As the car began to tumble in the water, I unbuckled myself and crawled out. When I jumped out of the broken window, I felt the sharp glass mark me and I smashed into a rock. I was hauled violently by the river into more rocks, scraping my arms and fracturing my leg. I was finally able to reach the bank and pull myself to safety after a current pushed me into a pool. I expected my parents to crawl out just the same; I ran with the car, screaming for them, but as the car kept rolling and crashing, I knew that they were gone. There were holes in the back, the doors were ripped off, and the car slowly sunk to the bottom when the river became smooth. I stood there in shock, tears rolling down my face, pain in my tonsils from screaming, and then I crashed on the grass below me, and blacked out.

I'm nineteen now and I've been dancing a lot. After I got out of the hospital with a fractured leg, torn wrist, and terrible wounds, I went to physical training and started dancing as soon as I could. I am in a company in New York and this year we are performing Swan Lake. Because I am the Swan Queen, I get to go to the theater and rehearse on stage by myself whenever I would like to.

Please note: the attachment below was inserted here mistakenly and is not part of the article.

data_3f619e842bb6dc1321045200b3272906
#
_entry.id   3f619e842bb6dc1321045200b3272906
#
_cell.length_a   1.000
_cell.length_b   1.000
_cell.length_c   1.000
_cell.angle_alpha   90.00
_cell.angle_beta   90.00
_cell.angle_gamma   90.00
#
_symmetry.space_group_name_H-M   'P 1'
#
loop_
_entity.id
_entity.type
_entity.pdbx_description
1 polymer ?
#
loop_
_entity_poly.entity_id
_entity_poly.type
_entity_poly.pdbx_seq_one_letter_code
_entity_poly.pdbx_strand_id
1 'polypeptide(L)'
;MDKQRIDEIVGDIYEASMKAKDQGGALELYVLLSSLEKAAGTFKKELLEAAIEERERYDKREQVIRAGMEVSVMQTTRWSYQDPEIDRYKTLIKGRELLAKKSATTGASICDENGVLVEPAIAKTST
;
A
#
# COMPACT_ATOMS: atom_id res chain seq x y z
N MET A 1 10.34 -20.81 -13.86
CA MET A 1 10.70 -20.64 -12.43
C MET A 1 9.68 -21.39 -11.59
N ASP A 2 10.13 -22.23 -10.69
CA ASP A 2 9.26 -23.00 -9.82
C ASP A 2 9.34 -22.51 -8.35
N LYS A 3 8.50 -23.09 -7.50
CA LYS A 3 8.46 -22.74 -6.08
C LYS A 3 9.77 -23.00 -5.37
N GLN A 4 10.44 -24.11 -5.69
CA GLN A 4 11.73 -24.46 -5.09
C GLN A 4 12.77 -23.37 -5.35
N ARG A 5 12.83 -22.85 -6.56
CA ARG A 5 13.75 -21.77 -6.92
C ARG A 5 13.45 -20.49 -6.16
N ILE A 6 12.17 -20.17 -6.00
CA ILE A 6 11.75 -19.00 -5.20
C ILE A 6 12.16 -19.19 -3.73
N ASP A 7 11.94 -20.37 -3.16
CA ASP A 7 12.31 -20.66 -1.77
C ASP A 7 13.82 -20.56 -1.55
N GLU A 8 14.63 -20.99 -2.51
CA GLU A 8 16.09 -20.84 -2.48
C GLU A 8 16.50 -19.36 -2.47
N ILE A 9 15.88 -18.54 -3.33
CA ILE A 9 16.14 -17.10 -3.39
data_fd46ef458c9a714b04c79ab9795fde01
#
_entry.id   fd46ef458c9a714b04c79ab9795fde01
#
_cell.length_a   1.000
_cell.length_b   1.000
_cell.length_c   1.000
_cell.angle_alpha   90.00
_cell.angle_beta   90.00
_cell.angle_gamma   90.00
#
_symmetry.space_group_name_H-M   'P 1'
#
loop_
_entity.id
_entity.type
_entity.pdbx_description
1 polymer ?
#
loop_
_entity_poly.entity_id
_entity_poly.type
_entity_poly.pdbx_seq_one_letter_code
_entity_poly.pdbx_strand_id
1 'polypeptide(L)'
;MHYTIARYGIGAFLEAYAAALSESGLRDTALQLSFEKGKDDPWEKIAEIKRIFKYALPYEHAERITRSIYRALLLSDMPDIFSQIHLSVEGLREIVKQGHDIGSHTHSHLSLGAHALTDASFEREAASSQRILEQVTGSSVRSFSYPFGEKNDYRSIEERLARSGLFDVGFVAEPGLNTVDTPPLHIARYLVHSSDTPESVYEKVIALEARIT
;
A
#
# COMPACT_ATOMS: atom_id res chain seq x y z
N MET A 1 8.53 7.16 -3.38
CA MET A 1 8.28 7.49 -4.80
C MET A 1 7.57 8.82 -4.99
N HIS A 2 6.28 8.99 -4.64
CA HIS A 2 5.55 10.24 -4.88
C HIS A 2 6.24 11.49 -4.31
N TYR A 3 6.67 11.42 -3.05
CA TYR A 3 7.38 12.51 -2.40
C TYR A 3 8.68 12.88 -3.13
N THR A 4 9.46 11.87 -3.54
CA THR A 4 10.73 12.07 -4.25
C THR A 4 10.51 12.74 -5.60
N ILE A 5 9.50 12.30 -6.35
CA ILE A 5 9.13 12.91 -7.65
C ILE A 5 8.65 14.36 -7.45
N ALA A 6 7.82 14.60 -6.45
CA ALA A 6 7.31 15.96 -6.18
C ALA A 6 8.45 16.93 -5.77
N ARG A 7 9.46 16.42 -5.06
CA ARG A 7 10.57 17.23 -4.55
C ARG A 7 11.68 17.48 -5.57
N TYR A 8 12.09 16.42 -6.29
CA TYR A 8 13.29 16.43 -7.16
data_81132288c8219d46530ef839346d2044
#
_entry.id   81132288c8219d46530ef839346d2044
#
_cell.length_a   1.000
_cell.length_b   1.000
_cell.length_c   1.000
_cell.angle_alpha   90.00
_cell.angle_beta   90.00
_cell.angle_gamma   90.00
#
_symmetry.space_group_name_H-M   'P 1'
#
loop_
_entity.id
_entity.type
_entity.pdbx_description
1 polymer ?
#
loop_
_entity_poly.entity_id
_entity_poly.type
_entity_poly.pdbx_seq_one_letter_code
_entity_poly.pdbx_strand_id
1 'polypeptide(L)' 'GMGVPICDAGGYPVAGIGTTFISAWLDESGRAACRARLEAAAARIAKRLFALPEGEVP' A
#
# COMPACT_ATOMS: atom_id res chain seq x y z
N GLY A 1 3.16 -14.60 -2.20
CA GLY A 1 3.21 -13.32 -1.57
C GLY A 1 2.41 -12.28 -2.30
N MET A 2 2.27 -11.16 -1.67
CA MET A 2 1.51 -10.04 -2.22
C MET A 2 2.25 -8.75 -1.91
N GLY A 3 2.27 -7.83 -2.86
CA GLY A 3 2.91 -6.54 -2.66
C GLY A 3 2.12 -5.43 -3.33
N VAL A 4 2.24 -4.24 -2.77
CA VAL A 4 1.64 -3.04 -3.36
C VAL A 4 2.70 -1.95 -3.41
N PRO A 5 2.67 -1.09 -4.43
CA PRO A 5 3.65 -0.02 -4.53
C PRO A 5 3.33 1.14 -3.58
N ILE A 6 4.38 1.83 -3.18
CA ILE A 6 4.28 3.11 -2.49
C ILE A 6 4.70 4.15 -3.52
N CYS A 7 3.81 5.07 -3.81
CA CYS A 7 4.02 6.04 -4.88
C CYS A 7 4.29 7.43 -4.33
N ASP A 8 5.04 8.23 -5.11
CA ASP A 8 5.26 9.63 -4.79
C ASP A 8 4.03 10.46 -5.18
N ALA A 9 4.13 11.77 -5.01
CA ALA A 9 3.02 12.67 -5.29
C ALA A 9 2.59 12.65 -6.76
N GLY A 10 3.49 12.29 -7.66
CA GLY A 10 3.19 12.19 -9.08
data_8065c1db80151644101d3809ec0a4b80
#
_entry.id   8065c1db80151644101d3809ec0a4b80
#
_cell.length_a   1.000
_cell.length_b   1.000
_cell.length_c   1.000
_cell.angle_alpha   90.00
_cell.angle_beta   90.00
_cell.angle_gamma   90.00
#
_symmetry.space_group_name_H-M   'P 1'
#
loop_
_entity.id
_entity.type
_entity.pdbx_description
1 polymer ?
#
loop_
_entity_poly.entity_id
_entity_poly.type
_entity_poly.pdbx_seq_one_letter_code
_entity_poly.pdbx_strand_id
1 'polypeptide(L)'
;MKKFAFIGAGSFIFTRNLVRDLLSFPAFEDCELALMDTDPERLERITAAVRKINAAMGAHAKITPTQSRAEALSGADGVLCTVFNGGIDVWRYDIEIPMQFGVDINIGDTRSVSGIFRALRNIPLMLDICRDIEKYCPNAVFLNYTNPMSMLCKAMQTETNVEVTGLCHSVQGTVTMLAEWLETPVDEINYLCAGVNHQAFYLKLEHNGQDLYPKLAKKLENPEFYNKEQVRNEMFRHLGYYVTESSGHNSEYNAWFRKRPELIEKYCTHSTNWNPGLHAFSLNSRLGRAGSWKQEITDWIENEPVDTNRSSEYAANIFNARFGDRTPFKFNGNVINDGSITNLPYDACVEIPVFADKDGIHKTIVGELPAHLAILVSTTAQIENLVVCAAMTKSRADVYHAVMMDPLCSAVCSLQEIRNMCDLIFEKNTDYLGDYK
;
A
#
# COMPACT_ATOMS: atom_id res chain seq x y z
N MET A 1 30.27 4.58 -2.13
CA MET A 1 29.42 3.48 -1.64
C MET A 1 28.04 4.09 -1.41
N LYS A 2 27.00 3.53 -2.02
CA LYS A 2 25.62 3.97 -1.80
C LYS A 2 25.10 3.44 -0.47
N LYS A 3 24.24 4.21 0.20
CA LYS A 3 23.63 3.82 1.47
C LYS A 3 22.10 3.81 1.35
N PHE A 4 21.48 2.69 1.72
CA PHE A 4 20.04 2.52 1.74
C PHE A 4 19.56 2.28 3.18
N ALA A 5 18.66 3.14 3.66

I strolled out of bed at 11 o' clock at night and cruised to the theater. I made my way backstage into my dressing room and dressed myself in my White Swan costume. As I walked into the wings, I saw dancers and assuming it was the other girls practicing, I joined in on my queue. I closed my eyes and let the music carry me. As I opened my eyes to see where I was on the stage, I noticed the dancers were not the other girls. There was something wrong in the way they moved, and they all faced away from me. They moved almost like skeletons, their bones rattling every time they made a change in position. Their hair was gross; thin and unattractive, and as I started to bourée, they all turned combatively towards me and I realized I was surrounded by corpses.